I was going out with a girl who was way more into me than I was her but it wasn't her fault. I was in love with her best friend who she was sharing a flat with at the time but was going out with a guy from Leeds, one of my least favourite cities. To add to my antipathy, I once spent 30 minutes inadvertently impersonating him on the phone with her mother when I finally plucked up enough courage to call. Her mother answered and assuming it was him, gave me the state of the nation address. Our Mike Leigh week passed off without any such incidents but definitely laid the myth that lots of women are mind readers.

The center isn't as large or expansive as the Georgia aquarium but more downhome and charming for it.  A black cat meandered lazily outside the penguin enclosure which closely resembled a cavernous bunker on a decent golf course. After leaving the penguins of the Sahara, we watched the lazy sunbathing seals living the life and then inside for the sharks, rays and eerie Alaskan Spider Crabs.

We watched a huge turtle sloping across the tank until Kwaazi the cat pirate appeared and enchanted the young audience. It's a measure of the Octonauts success that we were able to identify several fish and creatures from sight.   We had a quick round of crazy golf in the sun afterwards, only spoiled by a swarm of pasty skinned meerkats swearing loudly at each other while slurping Stella on the slipway while the tide came in. Sadly not swiftly enough.

We took a leisurely drive back over the moors counting horses, sheep and cows and knowing that an already sleepy vince would  have a solid nights sleep, I drifted back to the unrequited week.

I did eventually date the girl I had set my hat to. My genius idea of a movie followed by a night on the tiles was prematurely scuppered by the choice of Leaving Las Vegas where - Spoiler Alert - Nic Cage plays an alcoholic script writer who moves to Vegas to drink himself to death.  Not being able to so much as look a coke in the eye afterwards, the initial momentum stalled and she bombed me out soon after for a guy who removed barnacles from recreational boats on the Tees. I'd been winkled.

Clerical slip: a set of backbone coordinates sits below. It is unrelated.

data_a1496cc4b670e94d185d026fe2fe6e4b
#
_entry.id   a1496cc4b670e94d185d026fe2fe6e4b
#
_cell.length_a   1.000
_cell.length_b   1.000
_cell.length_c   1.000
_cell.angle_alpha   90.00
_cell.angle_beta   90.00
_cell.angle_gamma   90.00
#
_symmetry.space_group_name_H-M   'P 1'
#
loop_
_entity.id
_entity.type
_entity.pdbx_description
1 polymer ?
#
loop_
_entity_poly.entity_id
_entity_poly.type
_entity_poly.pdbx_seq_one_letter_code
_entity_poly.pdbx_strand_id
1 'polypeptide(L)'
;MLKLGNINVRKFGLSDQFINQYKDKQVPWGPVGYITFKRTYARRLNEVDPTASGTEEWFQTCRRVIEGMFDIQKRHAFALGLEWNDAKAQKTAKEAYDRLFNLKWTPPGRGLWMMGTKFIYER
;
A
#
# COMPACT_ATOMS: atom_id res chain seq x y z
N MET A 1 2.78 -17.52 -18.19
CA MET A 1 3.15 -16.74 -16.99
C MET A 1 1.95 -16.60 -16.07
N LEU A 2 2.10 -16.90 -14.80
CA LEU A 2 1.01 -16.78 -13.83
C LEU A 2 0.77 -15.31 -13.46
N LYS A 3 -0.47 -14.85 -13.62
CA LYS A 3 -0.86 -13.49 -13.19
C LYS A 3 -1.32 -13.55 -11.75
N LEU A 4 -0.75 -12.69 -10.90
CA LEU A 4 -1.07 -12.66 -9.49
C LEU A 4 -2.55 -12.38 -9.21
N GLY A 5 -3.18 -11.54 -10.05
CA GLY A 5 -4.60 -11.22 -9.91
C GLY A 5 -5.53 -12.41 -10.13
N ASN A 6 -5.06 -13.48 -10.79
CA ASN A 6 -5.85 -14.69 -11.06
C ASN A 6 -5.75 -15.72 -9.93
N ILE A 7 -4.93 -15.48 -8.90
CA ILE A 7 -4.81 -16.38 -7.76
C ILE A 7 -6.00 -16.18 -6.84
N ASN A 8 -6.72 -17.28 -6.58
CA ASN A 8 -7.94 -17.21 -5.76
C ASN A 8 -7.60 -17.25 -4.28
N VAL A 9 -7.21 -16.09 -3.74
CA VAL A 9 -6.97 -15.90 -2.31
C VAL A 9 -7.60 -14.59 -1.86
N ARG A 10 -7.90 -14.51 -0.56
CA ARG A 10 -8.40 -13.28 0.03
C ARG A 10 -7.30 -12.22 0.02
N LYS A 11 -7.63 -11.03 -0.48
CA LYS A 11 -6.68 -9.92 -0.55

The great thing about the seaside is the constant renewal occurring in front of your eyes. The sand, waves and even rocks will be there again offering warm memories yet they are unique offering constant renewals and the promise and idea that you can begin again, anew, brighter and better than before. The best sand castles will be washed away but can always be rebuilt in the sunshine.

Monday, 13 May 2013

2003 called, It wants its shirt back

Last weekend was one I've been looking forward to since I arrived back in the UK. I headed off to Stratford Upon Avon, birthplace of Shakespeare for a golfing weekend and FA Cup Final cocktails with some very good friends of mine - Rich, Les, Tom and Paddy. Collectively we were known as the House of Kwong after a nameplate on the house we used to share in Oxfordshire after University. 

It's something of a tradition for us to take off for FA Cup Final weekend for golf and gottles of geer. All are memorable and fun, a chance to catch up with the guys, talk nonsense for a few hours and have some convivial drinks in great company. We've been to Nottingham, Norwich, Bath and several other places but one of the more outstanding adventures we had was 13 years ago on this very weekend in 1993, we had a similar weekend on the Isle of Man which we went to, to play in a Football tournament.  I chronicled the various events, and it was eventful, and let you download the full report 'Manx Tales' for your delectation.  

I've also got The Great Gatsby on my mind. Not so much the book as Baz Luhrman's new adaptation starring Leo DiCaprio as the eponymous Gatsby. I've been looking forward to it since it was announced several years ago and now it's here, accompanied by a blisteringly good soundtrack. the themes and ideas of the greatest American novel come flooding back. Particularly one - The idea that you can't repeat the past. Or can you?